This paper argues that efforts to resolve Canada's constitutional conundrum with the distinct society clause, or unique character clause, are likely to fail because the legal recognition of Quebec's distinctiveness and the entrenchment of collective rights is inimical to the liberal understanding of equality held by many Canadians outside the province of Quebec. The paper suggests, however, that the aspirations of Quebec could be realised within a framework of federalism, if Canadians outside Quebec are prepared to accept a classical form of federalism as a system of government with legally divided sovereignty.
Selon cette etude, les efforts visant h resoudre l'enigme constitutionnelle / l aide d'une clause portant soit sur la societe distincte ou sur l'idee d'une caracteristique unique, ont de tres fortes chances d'echouer. En effet, la reconnaissance juridique de la specificite du Quebec et l'enchassement des droits collectifs ne s'accordent pas avec la comprehension liberale de l'egalite telle que definie par beaucoup de Canadien/nes hors de la province de Quebec. Cet article suggere cependant que les aspirations du Qu6bec peuvent etre atteintes a l'interieur du cadre federal si les Canadien/nes hors Qu6bec sont pret/es a accepter la forme classique du federalisme, a savoir, un systeme de gouvernement a partir d'une souverainete6 jurdiquement divisee.
The Quebec referendum of 30 October 1995, took Canada to the precipice of constitutional dissolution. The razor-thin margin of victory achieved by those who voted "non" has led most observers to conclude that the current constitutional status has no quo. While Quebec sovereignists relish the prospect of being at the threshold of statehood, Quebecois federalists have insisted that the Canadian constitution must recognise Quebec as a "distinct society,"' the phrase they have adopted to present themselves as a "national community" within Canada,2 or, at the very least, the constitution must acknowledge the "unique character" of Quebec.3 This, they have asserted, is necessary to obtain Quebec's accession to the repatriated constitution. Many Canadians outside Quebec, however, have been reluctant to embrace this constitutional prescription.4 They have argued, without much precision, that a distinct society clause would violate the principle of equal citizenship.5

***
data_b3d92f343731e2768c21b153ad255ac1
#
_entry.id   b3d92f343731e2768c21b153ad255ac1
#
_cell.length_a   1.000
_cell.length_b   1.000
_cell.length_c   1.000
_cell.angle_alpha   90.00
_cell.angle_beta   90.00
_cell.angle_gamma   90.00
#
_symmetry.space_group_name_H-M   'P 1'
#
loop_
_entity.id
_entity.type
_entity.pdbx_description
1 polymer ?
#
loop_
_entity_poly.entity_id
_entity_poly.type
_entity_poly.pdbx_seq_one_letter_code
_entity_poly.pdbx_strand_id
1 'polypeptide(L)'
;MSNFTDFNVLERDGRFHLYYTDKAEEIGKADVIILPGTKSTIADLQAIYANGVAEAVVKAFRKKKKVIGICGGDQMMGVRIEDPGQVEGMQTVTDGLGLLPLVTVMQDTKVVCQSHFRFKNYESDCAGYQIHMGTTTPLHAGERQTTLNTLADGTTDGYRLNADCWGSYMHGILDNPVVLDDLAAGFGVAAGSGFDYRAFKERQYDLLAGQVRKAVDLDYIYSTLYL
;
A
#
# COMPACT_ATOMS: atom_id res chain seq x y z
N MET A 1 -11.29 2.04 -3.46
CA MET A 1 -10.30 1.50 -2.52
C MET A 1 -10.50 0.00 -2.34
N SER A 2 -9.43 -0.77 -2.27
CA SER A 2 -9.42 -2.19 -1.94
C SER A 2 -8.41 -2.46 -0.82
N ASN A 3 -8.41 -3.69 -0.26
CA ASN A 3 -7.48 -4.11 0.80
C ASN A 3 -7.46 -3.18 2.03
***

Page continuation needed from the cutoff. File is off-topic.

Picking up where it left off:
These two positions are informed by different, and ultimately incommensurable, political philosophies. The Quebecois tend to exhibit a communitarian conceptualisation, while most Canadians outside Quebec have a liberal understanding of equality. Liberalism and communitarianism are "mega-constitutional orientations" with heuristic, not definitive, value. They represent the broad constitutional beliefs of Quebec and the rest of Canada, but they are not universally nor exclusively held by the citizens of these regions.6 In as much as they are irreconcilable orientations, the distinct society, or unique character, clause cannot serve as the basis for an overlapping constitutional consensus. Quebec's political objectives could, however, be realised by federalism, if Canadians explicitly recognise that the essence of federalism is a system of government with divided sovereignty. A thorough re-examination of federalism may thus yield an "overlapping consensus."'
Liberalism and Communitarianism
Liberalism and communitarianism are broad philosophical traditions, both with enormous internal differentiation.8 While they may share certain values, such as beliefs in democracy, the rule of law, the value of public participation, welfare and cultural diversity,9 they are informed by fundamentally different assumptions. Amy Gutmann articulates four distinctive characteristics of liberalism: I) A liberal theory begins by stipulating what constitutes an individual's interest. 2) Among such interests is an interest in liberty: in doing what one chooses without interference from others. 3) A state is then justified if and only if it satisfies the interests of individuals as previously understood. …